Skip to main content

NHS Blood and Transplant

Experian Data Quality helps NHSBT to ensure that healthy data processes are the lifeblood of UK transplant services

NHSBT drew on Experian’s industry leading expertise in, and experience of, large and complex databases to ensure that potential donors’ wishes were accurately recorded, enhancing confidence in the quality of their organ donor data.

Experian had the know-how, insight into handling large and sensitive databases and a collaborative approach to working relationships that matched both the recommendations of the Duff Report and the requirements of NHSBT.

David Shute Assistant Director for Transplant Support Services, NHS Blood and Transplant

Background

There can be few organisations with a remit as important as NHS Blood and Transplant (NHSBT), managing the voluntary donation system for blood, tissues, organs and stem cells. It is their responsibility to promote, collect and use these life-saving and life-enhancing resources for the benefit of patients across the country.

It’s a major challenge, both clinically and logistically, with the organisation supplying around 2 million units of blood a year to hospitals in England and north Wales, and supporting more than 3,700 organ transplants involving over 2,000 donors in 2010/11 .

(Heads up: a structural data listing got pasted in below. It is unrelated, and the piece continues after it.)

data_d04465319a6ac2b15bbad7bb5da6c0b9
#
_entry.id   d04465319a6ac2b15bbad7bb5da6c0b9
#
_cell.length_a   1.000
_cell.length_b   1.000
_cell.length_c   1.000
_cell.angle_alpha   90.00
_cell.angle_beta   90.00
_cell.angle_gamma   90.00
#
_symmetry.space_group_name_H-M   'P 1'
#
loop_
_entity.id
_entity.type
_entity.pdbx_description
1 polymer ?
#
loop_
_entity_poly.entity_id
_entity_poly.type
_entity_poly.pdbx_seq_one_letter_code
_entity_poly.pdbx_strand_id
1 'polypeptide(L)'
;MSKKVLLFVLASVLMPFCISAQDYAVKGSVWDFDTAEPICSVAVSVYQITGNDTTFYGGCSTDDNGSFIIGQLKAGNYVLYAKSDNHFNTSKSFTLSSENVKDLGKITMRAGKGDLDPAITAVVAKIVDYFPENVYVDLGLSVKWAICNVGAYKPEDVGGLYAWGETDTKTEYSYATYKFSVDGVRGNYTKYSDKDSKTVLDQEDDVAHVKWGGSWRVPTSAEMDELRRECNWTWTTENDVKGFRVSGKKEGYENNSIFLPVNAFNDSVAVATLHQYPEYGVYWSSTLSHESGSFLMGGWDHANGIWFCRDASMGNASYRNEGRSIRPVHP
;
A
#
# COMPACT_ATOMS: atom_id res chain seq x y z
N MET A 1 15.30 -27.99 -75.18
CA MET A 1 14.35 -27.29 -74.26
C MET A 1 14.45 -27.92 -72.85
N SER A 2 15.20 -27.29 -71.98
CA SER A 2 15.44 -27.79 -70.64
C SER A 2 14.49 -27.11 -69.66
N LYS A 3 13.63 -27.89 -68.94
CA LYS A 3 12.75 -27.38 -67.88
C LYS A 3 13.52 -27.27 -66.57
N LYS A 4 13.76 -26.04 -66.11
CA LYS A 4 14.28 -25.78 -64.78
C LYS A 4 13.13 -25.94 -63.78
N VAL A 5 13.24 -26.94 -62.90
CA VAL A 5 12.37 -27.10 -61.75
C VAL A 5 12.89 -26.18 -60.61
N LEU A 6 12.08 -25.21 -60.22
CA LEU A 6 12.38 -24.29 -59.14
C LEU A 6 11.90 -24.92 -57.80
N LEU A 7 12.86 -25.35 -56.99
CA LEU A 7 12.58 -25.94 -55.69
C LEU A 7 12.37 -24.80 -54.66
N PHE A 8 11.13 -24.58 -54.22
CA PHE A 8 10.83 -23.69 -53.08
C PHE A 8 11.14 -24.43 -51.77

NHSBT drew on Experian’s industry leading expertise in, and experience of, large and complex databases to ensure that potential donors’ wishes were accurately recorded, enhancing confidence in the quality of their organ donor data.

Situation

The Organ Donation and Transplantation Directorate (ODT) is a major part of NHSBT with responsibilities that include: serving patients and their families by ensuring that the possibility of being an organ donor is considered as part of all end-of-life care and ensuring that their wishes to be an organ donor are honoured; facilitating the timely retrieval of donated organs and ensuring that they get to patients in need of a life-saving or life-enhancing transplant; managing the UK Transplant Registry, encompassing details of all donors and patients who are waiting for, or who have received, a transplant; and maintaining the national NHS Organ Donor Register (ODR).
The ODR is a voluntary system and if people are to participate, they must be confident that the information held on their donation preferences is accurate and will be respected. An erosion of this confidence could have a negative effect on potential donors’ willingness to take part, with far reaching consequences for patients awaiting transplants.

In 2009 ODT wrote to people who were new to the register to confirm their donation preferences. Some potential donors replied, however, saying that the choices held by ODT were not the ones they had stipulated. Understanding the importance of these responses, NHSBT set about finding what had gone wrong, identifying a software programming error that had transposed some donor preferences. ODT immediately focused resources to resolve the problem.